I studied catechetics at Franciscan University and have a catechetical blog too. I’m going to the conference in a few weeks as well. Is it the Amicitia Catechetica and Bosco conferences you’re attending? I would very much like to meet up with you and talk.

    I think you’re so right about catechetics being stuck in the 70’s. It’s like that in the U.S. as well. Perhaps not as much as in the UK, but it’s definitely there. The leadership in the national organizations is definitely like that. But we’re slowly gaining more ground. Great blogs like this will definitely help with that!

    Thanks for the great post! Looking forward to reading more!

  • transformedinchrist

    Marc, thanks for your comment! It’s great to see your blog too. I am new to blogging and didn’t know there were other catechetical blogs – this is GREAT! Yes, I will be at both conferences you mentioned. We will have to meet up.

  • Brendan Vaughan-Spruce

    Sadly, I think you are perpetuating the ‘bad name’ of catechists with your caricature of the ‘cuddle me Jesus’ catechist. In my experience catechists are a very mixed bag, as perhaps we should expect, but I have only met a small number who would fit your caricature. This does not mean that they have all been well formed in the faith. I agree that more should be done to prepare people well to be catechists before they are let loose on a group of young people, and the primary responsibility for this preparation surely lies with the parish priest. It seems to be common for a priest to be only too happy to allow willing parishioners to just get on with it. So perhaps instead of poking fun at catechists the priests should make it their business to ensure that a good process of formation is in place for catechists, and to take an interest in the courses they are running to ensure that they are in harmony with the teaching of the Church.

    • transformedinchrist

      OK, perhaps I was over-exaggerating slightly with the catechist caricature, but I stand by it, because it’s important to be aware of this image so we’re careful to avoid it. I don’t think that perpetuates the bad reputation there may be.

      Regarding the role of the parish priest, clearly, the buck stops with him when it comes to catechesis in the parish and it is his job to make sure that catechesis delivered is sound and the people delivering it well-chosen. However, realistically, most parish priests probably have a very meagre choice when it comes to catechists. I agree that energy, time and money should be dedicated to forming them. However, having said all this, I think we can overemphasise the role of the parish priest when it comes to lay formation. Every adult Catholic has a responsibility to ensure that they are both formed and that they are handing the faith onto others – in whatever their calling. That is our vocation as lay, baptised Catholics. Catechists especially should not wait for the priest to suggest they undergo some formation. This should be a constant component of our lives as adult Catholics. The greatest gift a catechist could make to their parish priest is to ensure that they regularly receive formation and are constantly increasing their knowledge of doctrine and their spiritual life. The resources are out there. It is not too hard to find them – we shouldn’t wait to be fed by someone else!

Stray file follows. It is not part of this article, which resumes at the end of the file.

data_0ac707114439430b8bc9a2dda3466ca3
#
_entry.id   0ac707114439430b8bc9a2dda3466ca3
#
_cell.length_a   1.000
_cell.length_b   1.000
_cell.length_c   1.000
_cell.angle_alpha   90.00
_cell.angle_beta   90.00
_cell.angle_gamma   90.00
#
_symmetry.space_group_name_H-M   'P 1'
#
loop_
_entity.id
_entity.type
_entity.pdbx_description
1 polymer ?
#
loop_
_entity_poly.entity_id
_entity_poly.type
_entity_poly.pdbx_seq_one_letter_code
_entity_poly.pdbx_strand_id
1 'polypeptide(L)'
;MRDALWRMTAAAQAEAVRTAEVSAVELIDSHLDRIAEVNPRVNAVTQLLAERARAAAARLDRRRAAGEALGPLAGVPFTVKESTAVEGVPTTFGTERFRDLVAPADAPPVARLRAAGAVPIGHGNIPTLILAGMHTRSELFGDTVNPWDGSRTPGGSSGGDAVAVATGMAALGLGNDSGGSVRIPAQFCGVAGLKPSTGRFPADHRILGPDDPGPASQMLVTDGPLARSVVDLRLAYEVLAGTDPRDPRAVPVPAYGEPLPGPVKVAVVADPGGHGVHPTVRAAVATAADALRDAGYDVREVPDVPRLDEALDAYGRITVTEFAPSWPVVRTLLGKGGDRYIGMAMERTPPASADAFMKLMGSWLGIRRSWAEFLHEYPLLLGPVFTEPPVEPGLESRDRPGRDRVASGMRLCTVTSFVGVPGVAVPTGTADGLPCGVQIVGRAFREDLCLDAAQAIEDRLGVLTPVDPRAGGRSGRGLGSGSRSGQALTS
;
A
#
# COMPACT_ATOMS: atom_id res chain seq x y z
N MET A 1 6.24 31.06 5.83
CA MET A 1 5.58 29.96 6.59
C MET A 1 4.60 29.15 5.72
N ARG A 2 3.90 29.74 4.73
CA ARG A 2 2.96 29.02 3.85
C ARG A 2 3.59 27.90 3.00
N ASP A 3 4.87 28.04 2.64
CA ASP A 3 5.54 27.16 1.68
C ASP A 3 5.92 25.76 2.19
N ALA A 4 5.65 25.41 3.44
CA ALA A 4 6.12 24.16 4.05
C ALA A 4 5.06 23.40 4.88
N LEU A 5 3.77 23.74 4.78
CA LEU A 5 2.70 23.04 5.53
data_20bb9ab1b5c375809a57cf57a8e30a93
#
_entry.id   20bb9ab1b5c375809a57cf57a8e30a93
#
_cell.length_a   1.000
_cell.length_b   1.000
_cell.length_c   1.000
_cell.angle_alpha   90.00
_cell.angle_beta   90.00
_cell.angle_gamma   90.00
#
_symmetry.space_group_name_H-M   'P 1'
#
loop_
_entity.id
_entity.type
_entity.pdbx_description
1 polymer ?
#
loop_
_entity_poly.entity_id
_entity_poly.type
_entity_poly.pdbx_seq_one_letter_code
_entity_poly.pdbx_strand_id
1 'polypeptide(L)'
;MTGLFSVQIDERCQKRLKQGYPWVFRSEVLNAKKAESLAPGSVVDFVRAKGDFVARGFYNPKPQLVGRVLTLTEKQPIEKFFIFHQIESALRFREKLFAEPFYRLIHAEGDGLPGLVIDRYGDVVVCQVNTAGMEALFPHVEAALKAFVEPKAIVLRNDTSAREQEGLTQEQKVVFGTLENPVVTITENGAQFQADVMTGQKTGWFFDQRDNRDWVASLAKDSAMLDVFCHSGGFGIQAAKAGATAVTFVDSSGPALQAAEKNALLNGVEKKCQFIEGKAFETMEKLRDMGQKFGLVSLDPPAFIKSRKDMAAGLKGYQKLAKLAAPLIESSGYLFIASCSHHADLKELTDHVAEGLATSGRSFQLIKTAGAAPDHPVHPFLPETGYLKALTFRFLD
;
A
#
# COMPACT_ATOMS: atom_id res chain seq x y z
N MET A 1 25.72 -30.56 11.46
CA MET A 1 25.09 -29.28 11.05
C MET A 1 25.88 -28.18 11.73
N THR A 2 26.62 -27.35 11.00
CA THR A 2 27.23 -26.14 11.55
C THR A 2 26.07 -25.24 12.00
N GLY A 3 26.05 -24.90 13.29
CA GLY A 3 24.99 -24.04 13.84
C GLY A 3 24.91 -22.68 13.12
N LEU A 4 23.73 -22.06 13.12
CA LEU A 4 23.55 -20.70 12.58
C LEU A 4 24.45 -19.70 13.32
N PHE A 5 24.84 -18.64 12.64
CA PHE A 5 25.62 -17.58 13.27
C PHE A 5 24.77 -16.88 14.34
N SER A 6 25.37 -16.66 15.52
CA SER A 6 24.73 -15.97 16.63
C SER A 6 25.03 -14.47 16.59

• Jude Vaughan-Spruce

    I like the point that the priest should take more responsibility – it worries me that anyone can become a catechist in a parish and teach (to an extent) whatever they wanted and this can end up being quite bad.

    Sadly I think there is a generation of Catholics, stereotyped by the frumpy older women, who just haven’t been formed enough in their faith – perhaps they were handed a penny catechism and that was the extent of their formation – and wouldn’t be aware of the fact that a lot of the things they’re teaching are incorrect and that perhaps they require greater formation.

    But with the current priest shortage, how realistic is that? There is so much demanding the priest’s time, they can’t approve every little thing a catechist does and I imagine most parishes just don’t have the money or the resources to train a catechist. So where do you from there?

    Hannah I’m fully expecting you to create a renewal of orthodox, well-formed catechists in the country! :p